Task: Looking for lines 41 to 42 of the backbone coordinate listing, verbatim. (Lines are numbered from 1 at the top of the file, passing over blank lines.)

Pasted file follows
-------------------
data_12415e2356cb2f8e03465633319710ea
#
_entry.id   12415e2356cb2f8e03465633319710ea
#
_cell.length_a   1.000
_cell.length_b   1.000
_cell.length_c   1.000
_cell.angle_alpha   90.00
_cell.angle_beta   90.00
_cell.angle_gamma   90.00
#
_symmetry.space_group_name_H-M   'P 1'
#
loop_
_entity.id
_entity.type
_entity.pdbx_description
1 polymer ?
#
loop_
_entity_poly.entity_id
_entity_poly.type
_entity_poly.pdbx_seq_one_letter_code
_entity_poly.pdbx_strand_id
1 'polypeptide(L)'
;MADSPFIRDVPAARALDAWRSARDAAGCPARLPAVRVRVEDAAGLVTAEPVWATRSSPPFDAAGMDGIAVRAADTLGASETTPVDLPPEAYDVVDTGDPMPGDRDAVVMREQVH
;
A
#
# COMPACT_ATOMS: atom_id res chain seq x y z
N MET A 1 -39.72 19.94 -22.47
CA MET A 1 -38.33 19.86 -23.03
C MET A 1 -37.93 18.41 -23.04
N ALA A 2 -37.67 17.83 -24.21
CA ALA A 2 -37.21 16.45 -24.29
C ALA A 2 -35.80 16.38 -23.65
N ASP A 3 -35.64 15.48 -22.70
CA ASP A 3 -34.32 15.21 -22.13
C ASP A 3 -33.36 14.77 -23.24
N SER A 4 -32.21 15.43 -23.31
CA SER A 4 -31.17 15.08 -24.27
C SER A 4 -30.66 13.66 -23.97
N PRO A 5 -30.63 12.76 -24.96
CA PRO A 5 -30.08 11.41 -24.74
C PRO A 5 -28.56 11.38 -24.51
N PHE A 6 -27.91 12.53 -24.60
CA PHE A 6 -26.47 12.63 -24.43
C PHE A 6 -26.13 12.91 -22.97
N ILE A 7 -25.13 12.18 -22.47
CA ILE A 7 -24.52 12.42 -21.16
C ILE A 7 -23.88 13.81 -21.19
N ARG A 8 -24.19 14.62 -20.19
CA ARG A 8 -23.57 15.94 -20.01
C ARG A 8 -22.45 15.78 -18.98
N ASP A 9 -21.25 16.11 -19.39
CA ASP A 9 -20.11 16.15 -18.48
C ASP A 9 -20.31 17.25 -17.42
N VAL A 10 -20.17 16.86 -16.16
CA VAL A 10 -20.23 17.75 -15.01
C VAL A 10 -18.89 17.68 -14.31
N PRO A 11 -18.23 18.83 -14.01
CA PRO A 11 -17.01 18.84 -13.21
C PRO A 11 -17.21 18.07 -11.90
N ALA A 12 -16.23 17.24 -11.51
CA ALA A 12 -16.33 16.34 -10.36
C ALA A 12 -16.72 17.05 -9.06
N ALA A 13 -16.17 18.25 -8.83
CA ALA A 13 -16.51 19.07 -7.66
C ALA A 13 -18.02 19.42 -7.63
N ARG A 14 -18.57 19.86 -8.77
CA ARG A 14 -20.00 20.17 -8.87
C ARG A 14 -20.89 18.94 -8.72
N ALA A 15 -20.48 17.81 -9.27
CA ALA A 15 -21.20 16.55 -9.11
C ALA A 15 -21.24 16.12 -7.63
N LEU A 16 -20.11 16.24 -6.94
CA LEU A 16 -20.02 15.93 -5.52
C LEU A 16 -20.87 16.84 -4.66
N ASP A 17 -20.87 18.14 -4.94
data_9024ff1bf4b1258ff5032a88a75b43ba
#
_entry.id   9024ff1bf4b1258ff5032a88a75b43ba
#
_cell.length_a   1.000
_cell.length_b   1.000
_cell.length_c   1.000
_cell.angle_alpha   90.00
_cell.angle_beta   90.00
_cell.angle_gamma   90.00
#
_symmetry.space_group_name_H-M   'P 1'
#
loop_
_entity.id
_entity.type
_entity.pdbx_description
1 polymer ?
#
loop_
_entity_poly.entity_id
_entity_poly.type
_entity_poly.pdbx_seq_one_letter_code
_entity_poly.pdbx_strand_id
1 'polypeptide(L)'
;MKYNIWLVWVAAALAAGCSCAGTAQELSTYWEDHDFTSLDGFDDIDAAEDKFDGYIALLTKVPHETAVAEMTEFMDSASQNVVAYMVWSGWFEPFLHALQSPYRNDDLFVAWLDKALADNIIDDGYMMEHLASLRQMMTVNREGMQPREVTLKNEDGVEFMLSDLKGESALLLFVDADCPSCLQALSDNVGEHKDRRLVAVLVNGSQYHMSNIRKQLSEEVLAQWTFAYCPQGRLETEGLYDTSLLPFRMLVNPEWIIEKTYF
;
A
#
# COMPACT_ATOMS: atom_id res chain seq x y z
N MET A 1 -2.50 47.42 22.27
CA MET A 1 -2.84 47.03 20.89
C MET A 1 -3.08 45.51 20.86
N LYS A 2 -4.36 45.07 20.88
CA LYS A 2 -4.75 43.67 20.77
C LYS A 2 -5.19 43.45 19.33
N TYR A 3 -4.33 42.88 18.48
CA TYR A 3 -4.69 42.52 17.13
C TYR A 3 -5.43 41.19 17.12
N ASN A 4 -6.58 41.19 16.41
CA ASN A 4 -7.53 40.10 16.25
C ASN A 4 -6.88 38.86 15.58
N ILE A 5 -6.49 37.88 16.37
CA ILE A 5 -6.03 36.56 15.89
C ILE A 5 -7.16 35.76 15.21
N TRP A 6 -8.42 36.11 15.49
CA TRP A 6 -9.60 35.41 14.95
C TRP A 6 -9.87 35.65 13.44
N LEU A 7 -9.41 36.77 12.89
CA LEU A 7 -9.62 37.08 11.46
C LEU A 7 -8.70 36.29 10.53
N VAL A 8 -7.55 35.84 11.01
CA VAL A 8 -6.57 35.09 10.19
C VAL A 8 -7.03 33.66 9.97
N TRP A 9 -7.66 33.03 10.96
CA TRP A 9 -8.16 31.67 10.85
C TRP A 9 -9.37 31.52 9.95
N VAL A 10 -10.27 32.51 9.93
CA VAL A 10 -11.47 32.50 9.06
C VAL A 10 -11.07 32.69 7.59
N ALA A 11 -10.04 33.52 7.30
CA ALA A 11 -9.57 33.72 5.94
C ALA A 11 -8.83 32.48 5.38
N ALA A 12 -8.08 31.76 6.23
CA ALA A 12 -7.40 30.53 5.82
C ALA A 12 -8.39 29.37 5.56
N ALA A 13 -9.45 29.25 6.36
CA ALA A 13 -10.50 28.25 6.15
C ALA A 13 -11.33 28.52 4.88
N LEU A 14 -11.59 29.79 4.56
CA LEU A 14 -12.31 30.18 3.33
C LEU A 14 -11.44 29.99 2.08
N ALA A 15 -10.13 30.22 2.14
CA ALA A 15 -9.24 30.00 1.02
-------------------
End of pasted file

CA SER A 4 -31.17 15.08 -24.27
C SER A 4 -30.66 13.66 -23.97